In celebration of Easter, here's a timely little ditty about eggs.
At work last Monday, I came by this as I was making muffins:
Now, I've cracked a lot of eggs in my life - a lot of eggs - but I've never come across a double yolk before. It got me wondering how unique they are, and I came up with this bit of information to wow you all with.
1. Double yolks are a "mistake" in the chicken's reproductive system that sometimes happens when a hen just starts laying eggs and her system is still trying to figure out how to do it correctly. It may also be hereditary. [source]
2. Double Yolkers appear when ovulation occurs too rapidly, or when one yolk somehow gets "lost" and is joined by the next yolk. Double yolkers may be by a pullet whose productive cycle is not yet well synchronized. They're occasionally laid by a heavy-breed hen, often as an inherited trait. [source]
3. Most double yolk eggs are produced by young birds, so therefore barns that contain young flocks have a large concentration of these eggs. Usually a young bird will lay a small egg, but if the egg is a double yolk, it tends to be either large or extra large size. This tends to be true in humans as well, where expectant mothers tend to become “larger” for multiple birth pregnancies. [source]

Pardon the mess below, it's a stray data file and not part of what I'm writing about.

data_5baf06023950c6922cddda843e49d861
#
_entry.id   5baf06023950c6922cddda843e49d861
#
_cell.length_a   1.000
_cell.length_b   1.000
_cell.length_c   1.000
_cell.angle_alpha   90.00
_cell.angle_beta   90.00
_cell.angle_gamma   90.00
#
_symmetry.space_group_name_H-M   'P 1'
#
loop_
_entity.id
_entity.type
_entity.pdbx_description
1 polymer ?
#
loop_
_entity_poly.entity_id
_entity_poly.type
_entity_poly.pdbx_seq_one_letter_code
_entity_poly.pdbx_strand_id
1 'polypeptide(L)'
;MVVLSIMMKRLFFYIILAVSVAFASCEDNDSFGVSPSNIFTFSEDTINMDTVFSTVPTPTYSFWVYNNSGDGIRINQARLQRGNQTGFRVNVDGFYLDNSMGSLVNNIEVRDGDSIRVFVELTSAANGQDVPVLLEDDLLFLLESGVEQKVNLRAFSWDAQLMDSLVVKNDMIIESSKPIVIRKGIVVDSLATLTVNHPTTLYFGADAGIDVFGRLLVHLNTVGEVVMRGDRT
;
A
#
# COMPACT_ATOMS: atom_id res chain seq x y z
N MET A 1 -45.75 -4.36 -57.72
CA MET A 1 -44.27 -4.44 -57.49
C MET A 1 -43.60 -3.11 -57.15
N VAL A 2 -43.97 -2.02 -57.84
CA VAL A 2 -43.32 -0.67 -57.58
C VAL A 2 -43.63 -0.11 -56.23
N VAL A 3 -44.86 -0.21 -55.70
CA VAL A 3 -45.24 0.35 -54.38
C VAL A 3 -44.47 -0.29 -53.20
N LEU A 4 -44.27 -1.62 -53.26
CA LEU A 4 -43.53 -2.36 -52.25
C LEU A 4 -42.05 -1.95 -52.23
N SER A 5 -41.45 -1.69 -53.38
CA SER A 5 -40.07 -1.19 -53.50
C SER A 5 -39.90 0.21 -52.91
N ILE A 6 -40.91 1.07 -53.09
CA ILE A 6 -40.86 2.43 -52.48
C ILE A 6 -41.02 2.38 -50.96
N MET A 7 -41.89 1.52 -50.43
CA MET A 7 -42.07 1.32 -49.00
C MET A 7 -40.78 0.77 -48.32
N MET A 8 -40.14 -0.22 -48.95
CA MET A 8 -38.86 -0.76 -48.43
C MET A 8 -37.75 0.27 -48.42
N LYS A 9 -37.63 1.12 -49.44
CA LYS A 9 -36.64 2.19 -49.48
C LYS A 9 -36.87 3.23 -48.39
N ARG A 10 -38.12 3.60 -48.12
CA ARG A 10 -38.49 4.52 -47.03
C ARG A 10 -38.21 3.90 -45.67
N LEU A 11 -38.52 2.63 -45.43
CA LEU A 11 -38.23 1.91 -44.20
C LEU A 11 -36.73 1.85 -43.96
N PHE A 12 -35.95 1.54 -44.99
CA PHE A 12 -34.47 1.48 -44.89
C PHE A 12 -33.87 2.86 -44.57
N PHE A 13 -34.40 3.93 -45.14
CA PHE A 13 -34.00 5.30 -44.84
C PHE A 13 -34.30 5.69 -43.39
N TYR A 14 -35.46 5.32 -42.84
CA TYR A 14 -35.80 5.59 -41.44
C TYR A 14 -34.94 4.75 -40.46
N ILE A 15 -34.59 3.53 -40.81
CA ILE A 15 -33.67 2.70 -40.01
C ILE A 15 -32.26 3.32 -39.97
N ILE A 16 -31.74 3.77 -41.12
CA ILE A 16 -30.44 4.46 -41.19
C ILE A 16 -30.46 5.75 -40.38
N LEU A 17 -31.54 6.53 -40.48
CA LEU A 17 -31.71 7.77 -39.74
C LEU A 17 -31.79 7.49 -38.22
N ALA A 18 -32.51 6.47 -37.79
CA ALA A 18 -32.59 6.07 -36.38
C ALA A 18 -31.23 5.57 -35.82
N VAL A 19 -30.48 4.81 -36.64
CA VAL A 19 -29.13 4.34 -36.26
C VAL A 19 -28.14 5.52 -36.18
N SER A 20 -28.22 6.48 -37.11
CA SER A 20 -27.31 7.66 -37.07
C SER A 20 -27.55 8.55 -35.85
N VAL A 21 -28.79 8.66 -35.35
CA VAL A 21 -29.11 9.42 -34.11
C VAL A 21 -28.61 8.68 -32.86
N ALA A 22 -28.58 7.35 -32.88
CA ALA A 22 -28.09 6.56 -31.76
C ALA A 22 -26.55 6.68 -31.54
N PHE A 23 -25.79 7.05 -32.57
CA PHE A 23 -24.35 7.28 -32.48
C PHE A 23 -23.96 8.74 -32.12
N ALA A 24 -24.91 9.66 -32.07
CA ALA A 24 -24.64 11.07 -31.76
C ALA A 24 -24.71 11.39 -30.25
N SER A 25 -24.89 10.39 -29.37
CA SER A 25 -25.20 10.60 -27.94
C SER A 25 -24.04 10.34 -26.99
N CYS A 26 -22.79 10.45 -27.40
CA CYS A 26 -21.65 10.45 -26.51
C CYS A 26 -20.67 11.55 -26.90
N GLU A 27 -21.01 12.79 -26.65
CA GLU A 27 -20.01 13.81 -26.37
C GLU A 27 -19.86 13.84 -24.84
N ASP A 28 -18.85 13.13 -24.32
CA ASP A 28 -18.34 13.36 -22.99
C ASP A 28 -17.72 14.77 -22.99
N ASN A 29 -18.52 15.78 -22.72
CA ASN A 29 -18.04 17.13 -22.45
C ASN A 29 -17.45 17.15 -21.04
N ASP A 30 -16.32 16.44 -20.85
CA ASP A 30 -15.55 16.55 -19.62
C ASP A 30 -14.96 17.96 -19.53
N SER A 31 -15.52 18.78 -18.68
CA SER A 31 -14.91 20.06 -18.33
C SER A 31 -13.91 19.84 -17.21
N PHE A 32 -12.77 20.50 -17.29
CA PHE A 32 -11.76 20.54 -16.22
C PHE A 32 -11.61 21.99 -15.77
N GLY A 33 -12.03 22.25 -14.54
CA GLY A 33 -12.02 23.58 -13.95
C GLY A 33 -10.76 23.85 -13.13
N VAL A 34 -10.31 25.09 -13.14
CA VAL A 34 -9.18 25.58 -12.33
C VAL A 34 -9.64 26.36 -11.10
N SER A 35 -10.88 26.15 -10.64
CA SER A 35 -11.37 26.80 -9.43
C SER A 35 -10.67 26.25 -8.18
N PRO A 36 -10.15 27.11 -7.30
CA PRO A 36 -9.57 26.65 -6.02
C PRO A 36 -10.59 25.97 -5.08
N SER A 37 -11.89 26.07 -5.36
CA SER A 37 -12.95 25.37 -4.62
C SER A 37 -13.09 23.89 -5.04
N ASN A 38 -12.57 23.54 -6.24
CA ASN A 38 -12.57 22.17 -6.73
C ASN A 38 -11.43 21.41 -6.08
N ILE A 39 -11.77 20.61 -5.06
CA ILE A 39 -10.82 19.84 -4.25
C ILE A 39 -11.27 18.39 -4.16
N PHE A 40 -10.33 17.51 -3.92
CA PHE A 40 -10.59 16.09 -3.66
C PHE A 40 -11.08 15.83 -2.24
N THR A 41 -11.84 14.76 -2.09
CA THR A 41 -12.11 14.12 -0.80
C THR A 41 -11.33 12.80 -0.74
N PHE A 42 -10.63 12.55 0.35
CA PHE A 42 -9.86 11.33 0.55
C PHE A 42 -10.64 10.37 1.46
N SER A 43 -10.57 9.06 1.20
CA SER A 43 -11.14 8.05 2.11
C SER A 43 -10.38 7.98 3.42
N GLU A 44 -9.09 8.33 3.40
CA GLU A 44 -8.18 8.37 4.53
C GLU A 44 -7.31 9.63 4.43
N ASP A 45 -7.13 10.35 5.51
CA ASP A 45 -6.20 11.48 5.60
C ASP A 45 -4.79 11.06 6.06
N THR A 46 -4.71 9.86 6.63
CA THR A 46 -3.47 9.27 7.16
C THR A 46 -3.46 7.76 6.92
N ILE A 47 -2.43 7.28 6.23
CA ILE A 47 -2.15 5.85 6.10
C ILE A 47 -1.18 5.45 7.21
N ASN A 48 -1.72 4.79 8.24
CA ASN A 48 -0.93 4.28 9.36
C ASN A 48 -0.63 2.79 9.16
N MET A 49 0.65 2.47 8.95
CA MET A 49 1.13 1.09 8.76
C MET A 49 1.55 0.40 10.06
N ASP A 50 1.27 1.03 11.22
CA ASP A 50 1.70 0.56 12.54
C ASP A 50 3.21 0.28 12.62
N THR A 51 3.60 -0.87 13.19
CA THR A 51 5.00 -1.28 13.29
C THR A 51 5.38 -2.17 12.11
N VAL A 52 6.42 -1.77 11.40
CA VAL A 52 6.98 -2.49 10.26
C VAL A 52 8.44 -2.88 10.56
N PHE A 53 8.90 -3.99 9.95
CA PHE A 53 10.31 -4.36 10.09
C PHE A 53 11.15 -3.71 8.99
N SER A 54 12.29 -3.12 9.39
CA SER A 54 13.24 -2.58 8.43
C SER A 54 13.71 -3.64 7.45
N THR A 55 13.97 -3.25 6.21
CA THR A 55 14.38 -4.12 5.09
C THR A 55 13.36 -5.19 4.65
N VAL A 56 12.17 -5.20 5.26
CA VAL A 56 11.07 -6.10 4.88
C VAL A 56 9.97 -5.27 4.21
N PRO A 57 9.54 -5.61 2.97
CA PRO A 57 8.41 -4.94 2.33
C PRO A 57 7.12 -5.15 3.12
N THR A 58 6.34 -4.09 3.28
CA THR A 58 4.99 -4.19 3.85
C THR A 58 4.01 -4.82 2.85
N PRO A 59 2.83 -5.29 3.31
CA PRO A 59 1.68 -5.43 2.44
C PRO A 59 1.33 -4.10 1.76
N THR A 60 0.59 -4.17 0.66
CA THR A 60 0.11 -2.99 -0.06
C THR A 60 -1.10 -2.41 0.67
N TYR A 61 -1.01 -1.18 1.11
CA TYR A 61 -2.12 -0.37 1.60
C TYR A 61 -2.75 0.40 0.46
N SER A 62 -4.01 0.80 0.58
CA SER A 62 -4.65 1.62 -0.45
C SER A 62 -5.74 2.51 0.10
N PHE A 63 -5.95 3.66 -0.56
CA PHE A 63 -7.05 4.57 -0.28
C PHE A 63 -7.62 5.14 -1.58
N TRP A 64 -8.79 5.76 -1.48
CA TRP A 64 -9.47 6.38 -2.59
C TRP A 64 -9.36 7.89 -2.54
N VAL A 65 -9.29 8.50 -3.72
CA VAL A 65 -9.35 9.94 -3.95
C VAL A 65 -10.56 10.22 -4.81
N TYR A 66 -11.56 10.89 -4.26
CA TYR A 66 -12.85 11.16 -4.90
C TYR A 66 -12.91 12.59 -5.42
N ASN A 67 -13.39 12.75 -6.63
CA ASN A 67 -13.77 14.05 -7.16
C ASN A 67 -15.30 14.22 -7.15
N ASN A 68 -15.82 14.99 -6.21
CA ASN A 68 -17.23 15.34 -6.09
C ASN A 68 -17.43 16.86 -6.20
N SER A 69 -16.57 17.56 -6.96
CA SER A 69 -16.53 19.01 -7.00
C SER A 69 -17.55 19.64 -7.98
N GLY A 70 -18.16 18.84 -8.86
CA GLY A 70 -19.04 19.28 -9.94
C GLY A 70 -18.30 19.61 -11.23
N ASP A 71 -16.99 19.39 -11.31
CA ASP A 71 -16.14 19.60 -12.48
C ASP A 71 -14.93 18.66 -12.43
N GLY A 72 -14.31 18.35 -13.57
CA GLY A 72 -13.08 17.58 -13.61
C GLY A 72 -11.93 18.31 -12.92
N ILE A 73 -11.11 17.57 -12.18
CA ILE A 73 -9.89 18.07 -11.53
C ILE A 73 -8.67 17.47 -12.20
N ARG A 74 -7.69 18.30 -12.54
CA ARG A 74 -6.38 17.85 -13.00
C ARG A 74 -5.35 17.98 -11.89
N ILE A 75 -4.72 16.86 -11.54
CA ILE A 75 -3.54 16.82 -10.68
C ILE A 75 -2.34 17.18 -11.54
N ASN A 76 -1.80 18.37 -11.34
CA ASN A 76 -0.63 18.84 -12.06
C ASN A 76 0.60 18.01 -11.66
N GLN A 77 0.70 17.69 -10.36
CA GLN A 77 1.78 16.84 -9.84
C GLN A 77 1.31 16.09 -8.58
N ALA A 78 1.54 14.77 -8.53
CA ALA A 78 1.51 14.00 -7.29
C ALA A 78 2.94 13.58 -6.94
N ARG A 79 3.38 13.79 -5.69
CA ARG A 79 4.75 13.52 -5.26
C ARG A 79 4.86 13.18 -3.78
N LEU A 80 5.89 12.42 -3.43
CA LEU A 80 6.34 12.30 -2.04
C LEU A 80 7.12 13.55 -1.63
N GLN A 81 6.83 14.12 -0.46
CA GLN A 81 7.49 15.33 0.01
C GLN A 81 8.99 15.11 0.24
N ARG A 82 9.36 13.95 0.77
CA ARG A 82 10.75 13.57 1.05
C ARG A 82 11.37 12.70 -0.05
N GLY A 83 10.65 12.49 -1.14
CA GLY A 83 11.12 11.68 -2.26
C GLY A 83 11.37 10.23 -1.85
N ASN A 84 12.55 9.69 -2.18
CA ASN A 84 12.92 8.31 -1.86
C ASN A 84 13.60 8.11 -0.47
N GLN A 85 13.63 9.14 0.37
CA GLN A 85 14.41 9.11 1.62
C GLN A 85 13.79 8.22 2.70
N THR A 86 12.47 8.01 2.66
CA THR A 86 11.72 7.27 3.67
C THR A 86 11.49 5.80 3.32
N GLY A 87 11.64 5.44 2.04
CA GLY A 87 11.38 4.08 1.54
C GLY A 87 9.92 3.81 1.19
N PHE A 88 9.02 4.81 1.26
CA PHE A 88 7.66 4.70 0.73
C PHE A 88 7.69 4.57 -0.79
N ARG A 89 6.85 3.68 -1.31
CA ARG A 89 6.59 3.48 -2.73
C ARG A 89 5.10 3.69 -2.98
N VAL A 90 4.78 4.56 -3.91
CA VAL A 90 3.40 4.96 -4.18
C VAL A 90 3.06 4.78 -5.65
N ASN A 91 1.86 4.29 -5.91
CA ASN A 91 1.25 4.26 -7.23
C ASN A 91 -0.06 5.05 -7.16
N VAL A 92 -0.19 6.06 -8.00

4. Usually a double-yolked egg will be longer and thinner than an ordinary single-yolk egg. Double-yolked eggs occur rarely, only leading to observed successful hatchings under human intervention, as the unborn chickens would otherwise fight each other and die. [source]